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Wednesday, January 25, 2006


Today we were up and at our appointed meeting spot before the sun came up. Sarabelle and I went in, with Gracie in tow, to complete her paperwork. Elle was sleeping over at a friend's house -- I know, on a school night, what was I thinking, but her best friend only lives at her grandmother's house on-island during the week; her father has custody on weekends -- so it was a surprisingly stress-free morning.

When I indicated that Sarabelle was the child on the list, not Gracie, the casting rep mentioned that if Gracie wanted to be on the list, she could be if she just hung around a bit. The other two fifth graders in her school had already been included, even though they are nowhere near 12 - 14 years of age. One was there because his mom was a contact person for the shoot, the other because he is very tall, and both because the contact mother was instructed to find more boys. Gracie had been very disappointed to hear the night before that she couldn't participate, so this was exciting news.

Today they did what I think they were calling the "pick-up shots." These were all the aerial filming sequences. For most of the morning, the school bus rode back and forth across one of the three bridges linking the island to the mainland, in order to capture Mulletfingers running under the bridge at the same time the bus passes over. The kids were instructed to ignore the helicopter that flew up suddenly from under the bridge and then hovered just a few feet away from them. They said it was not easy. Then the seaplane and helicopter followed the bus as it rode around town. They had fun, Gracie missed school, had lunch catered at the beach club, and made $75.00 a piece.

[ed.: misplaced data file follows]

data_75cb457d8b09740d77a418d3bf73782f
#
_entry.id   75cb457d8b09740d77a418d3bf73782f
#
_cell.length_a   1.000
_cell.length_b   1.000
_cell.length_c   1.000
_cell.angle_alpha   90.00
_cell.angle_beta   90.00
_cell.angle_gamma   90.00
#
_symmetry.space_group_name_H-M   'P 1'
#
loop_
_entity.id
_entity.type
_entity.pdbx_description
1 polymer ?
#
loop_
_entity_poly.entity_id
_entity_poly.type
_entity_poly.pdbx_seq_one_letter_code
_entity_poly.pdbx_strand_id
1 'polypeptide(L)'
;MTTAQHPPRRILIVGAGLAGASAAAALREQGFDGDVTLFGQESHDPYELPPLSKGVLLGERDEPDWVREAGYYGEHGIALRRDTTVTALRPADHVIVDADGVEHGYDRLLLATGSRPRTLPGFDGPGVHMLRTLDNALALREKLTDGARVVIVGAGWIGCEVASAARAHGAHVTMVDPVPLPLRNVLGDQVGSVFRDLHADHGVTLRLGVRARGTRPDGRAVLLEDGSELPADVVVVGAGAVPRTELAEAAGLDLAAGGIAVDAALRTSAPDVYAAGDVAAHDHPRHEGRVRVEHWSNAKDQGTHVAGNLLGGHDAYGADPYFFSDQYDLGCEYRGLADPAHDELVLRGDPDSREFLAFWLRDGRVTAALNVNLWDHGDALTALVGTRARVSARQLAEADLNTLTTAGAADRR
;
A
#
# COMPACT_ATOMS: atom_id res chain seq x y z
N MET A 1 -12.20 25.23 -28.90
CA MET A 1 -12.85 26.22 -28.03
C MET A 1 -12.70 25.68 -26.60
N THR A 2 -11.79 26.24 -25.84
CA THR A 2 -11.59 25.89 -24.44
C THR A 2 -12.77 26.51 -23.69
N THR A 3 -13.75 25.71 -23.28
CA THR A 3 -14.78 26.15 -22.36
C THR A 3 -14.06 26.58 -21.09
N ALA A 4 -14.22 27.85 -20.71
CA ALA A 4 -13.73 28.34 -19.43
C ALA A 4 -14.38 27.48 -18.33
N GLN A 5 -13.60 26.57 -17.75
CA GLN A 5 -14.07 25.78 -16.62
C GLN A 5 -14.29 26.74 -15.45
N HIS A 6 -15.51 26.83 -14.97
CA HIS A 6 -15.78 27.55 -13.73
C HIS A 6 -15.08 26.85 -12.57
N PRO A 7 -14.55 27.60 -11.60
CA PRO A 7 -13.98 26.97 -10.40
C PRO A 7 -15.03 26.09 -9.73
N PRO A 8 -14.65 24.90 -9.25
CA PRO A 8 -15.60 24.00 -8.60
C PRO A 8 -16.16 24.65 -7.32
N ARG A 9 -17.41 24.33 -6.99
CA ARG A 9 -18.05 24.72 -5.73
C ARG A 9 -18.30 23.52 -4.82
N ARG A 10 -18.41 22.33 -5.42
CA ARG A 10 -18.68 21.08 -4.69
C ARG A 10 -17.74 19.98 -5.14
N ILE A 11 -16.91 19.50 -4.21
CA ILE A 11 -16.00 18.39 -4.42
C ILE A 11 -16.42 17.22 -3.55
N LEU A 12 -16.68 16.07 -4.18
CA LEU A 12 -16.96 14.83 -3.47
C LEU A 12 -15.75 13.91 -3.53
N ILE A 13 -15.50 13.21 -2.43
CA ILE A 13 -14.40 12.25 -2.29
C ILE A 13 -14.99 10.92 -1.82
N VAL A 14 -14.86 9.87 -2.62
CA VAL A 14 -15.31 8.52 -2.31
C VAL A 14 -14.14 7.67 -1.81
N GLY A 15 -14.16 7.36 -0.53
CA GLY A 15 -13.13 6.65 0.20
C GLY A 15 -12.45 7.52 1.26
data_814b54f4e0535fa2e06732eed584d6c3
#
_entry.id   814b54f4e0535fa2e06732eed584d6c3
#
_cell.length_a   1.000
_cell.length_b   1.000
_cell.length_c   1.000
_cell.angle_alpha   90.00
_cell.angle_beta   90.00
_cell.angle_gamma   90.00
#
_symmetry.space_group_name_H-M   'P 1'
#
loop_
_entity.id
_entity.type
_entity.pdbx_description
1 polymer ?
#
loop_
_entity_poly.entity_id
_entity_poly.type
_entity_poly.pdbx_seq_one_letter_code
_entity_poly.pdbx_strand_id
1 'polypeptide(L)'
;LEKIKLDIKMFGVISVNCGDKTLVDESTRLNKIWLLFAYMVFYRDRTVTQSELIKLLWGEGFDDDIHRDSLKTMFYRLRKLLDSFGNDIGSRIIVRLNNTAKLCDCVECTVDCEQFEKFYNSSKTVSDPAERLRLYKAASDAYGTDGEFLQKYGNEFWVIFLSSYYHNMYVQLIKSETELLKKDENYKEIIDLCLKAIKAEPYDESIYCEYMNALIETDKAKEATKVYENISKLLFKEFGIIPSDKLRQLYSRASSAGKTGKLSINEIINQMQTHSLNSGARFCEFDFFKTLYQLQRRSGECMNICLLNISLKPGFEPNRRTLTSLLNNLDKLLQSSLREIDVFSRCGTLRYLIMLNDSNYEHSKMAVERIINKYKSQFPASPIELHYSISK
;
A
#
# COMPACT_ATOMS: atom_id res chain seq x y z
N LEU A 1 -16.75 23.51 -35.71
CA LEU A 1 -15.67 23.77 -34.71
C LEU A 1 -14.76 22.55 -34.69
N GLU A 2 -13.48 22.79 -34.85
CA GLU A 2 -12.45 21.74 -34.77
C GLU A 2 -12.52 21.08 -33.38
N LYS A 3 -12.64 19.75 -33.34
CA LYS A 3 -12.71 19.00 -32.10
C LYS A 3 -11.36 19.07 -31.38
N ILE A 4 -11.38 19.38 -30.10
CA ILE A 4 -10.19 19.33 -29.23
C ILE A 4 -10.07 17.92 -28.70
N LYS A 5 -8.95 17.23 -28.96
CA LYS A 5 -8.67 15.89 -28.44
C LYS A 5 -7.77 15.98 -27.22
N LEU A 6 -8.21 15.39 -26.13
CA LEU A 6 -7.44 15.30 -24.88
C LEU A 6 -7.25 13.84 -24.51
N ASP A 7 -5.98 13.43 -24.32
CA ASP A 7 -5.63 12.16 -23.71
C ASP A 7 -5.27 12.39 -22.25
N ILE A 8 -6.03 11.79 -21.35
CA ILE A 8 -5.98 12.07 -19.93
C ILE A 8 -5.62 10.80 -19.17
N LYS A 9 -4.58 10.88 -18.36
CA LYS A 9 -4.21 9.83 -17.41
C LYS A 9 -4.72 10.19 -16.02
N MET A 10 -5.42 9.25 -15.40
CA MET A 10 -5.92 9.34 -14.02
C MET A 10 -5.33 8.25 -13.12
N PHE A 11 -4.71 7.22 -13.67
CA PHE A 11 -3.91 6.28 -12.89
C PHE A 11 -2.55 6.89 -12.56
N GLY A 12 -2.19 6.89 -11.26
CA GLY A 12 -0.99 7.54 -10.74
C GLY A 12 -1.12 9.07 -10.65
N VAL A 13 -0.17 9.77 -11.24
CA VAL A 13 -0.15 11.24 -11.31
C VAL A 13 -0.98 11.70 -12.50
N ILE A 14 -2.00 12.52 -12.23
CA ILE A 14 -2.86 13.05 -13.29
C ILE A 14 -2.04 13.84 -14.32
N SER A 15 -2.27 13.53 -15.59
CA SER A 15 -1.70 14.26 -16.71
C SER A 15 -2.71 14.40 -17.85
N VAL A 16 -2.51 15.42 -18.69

Sarabelle was slightly perturbed by the other kids along for the ride. Most had brought Game Boys, iPods, cell phones, and DVD players to keep themselves occupied. My daughters were chatting up the casting rep and the bus driver. They got to hear all the goings-on over the radios, including some cast gossip, and listen to the director, Wil Shriner, call the shots. All highly entertaining for my amateur auteurs. They never did find out my most pressing question though: Was the driver, sporting a 2 Fast 2 Furious jacket, an actual stunt driver in that movie?!

If you see Hoot, and happen to not be blinking during the aerial shots of the bus, you might see my girls' arms in the windows of the first two seats behind the bus's front door.

Gracie's classmates A. and R., Gracie, and Sarabelle get ready to go.

Film crew hovering above the schoolbus at daybreak.

Gracie and Sarabelle, now in their official, assigned seats, horrified that their mother has entered the bus and is snapping photos.

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